Ninjas were supposed to be silent assassins, masters of stealth, and all that malarkey. In the likes of Ninja III: The Domination, or American Ninja, for example, they are neither stealthy nor silent.
Cannon’s ninjas always preceded an attack by yelling a “Yaaaaarrrrgggghhhhh!” giving the victim more than enough time to be ready.
They also have the decidedly un-stealthy habit of wearing their black ninja suits in broad daylight, in green forests, on city streets – generally anywhere that will easily make them stand out to all and sundry.
And then there are the pauses, the interminable waits while our ninja reaches inside his costume to find a shuriken, smoke bomb or other ninja-device. Again, anyone faced with a black-clad killer rummaging through his apparel would be gone way before a throwing star struck him right between the eyes.
Of course, I am being a sour-puss about all of this, but one can only watch so many (too many, in my case) Cannon ninja films before you start wondering why we were so tolerant 30 years ago and how these dreadful films made so much money.
It’s 35 years after the original film, and the surviving members of the original 50-strong force gather together for… one last job.
When an untapped gold mine is discovered somewhere in Africa, financier Sir Charles Matheson (Bill Nighy) – brother of Stewart Grainger’s Sir Edward in the original – hires a crack team of mercenaries to secure it from unfriendly natives who want to claim it for themselves.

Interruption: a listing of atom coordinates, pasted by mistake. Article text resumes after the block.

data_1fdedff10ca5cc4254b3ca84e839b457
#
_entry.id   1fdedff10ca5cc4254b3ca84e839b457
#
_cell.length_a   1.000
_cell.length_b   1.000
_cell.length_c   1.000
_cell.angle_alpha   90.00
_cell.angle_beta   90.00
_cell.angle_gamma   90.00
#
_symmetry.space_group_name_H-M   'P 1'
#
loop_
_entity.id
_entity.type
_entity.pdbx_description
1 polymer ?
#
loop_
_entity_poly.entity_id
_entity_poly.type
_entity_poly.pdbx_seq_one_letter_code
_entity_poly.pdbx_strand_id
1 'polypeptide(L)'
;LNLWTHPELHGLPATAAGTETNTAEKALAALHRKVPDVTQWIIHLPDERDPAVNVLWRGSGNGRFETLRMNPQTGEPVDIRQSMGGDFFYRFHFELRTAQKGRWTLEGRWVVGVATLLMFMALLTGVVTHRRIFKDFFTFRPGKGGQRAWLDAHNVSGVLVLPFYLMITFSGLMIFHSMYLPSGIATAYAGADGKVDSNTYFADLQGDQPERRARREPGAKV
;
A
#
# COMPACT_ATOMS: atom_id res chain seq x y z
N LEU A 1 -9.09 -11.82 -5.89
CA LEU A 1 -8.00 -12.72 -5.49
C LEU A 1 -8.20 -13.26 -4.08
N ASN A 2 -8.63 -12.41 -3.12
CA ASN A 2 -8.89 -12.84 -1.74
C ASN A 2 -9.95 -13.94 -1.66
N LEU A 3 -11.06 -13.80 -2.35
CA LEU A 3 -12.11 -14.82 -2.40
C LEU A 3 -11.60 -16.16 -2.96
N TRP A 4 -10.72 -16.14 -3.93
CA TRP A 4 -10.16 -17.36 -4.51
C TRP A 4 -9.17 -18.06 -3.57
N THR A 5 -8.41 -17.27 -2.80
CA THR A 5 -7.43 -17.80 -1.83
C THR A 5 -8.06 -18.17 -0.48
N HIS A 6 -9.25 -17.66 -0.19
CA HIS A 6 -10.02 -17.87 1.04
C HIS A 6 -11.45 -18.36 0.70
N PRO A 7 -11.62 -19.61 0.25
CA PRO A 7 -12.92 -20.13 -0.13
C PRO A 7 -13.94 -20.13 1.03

While Fynn gathers together all the still-alive actors from the original film regardless of whether their characters died or even played soldiers – Hardy Kruger (83), Frank Finlay (85), Ian Yule (70-something), John Kani (70), Winston Ntshona (71), and Roslynd Lloyd (60-something) – Emile Janders follows in his father’s footsteps and begins planning the operation.
But when the team parachute in and secure the mine, their pick-up plane fails to stop – just as his brother did all those years ago, Sir Charles Matheson has made his own deal with the natives and double-crossed the team.
Kicking himself for not realising that history repeats itself, Roger Moore’s Fynn has little choice but to lead his men out of the bush and back to civilisation. But the Simbas are closing in…
Willd Geese III – The Return